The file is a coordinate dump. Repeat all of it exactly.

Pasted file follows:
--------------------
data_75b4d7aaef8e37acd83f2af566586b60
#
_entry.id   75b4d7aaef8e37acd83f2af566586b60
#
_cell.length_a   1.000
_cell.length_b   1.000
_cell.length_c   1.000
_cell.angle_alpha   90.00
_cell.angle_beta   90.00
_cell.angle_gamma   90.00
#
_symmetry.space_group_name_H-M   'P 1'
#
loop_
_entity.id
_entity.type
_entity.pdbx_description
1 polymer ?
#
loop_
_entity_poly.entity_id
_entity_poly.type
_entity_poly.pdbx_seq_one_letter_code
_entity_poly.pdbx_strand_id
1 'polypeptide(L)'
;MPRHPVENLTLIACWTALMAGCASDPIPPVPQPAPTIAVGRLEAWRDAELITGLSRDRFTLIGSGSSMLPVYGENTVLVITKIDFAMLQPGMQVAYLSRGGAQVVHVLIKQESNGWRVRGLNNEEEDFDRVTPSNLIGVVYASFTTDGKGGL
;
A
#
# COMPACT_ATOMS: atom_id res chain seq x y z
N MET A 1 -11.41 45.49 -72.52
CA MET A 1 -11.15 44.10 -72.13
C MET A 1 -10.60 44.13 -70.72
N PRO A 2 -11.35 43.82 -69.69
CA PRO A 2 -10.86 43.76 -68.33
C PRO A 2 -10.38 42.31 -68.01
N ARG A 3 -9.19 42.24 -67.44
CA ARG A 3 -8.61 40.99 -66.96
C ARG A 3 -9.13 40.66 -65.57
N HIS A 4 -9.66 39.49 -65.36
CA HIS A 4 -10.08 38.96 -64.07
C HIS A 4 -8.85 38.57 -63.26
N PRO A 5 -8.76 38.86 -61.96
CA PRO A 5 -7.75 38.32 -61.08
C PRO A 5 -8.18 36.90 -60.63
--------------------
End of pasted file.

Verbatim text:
data_75b4d7aaef8e37acd83f2af566586b60
#
_entry.id   75b4d7aaef8e37acd83f2af566586b60
#
_cell.length_a   1.000
_cell.length_b   1.000
_cell.length_c   1.000
_cell.angle_alpha   90.00
_cell.angle_beta   90.00
_cell.angle_gamma   90.00
#
_symmetry.space_group_name_H-M   'P 1'
#
loop_
_entity.id
_entity.type
_entity.pdbx_description
1 polymer ?
#
loop_
_entity_poly.entity_id
_entity_poly.type
_entity_poly.pdbx_seq_one_letter_code
_entity_poly.pdbx_strand_id
1 'polypeptide(L)'
;MPRHPVENLTLIACWTALMAGCASDPIPPVPQPAPTIAVGRLEAWRDAELITGLSRDRFTLIGSGSSMLPVYGENTVLVITKIDFAMLQPGMQVAYLSRGGAQVVHVLIKQESNGWRVRGLNNEEEDFDRVTPSNLIGVVYASFTTDGKGGL
;
A
#
# COMPACT_ATOMS: atom_id res chain seq x y z
N MET A 1 -11.41 45.49 -72.52
CA MET A 1 -11.15 44.10 -72.13
C MET A 1 -10.60 44.13 -70.72
N PRO A 2 -11.35 43.82 -69.69
CA PRO A 2 -10.86 43.76 -68.33
C PRO A 2 -10.38 42.31 -68.01
N ARG A 3 -9.19 42.24 -67.44
CA ARG A 3 -8.61 40.99 -66.96
C ARG A 3 -9.13 40.66 -65.57
N HIS A 4 -9.66 39.49 -65.36
CA HIS A 4 -10.08 38.96 -64.07
C HIS A 4 -8.85 38.57 -63.26
N PRO A 5 -8.76 38.86 -61.96
CA PRO A 5 -7.75 38.32 -61.08
C PRO A 5 -8.18 36.90 -60.63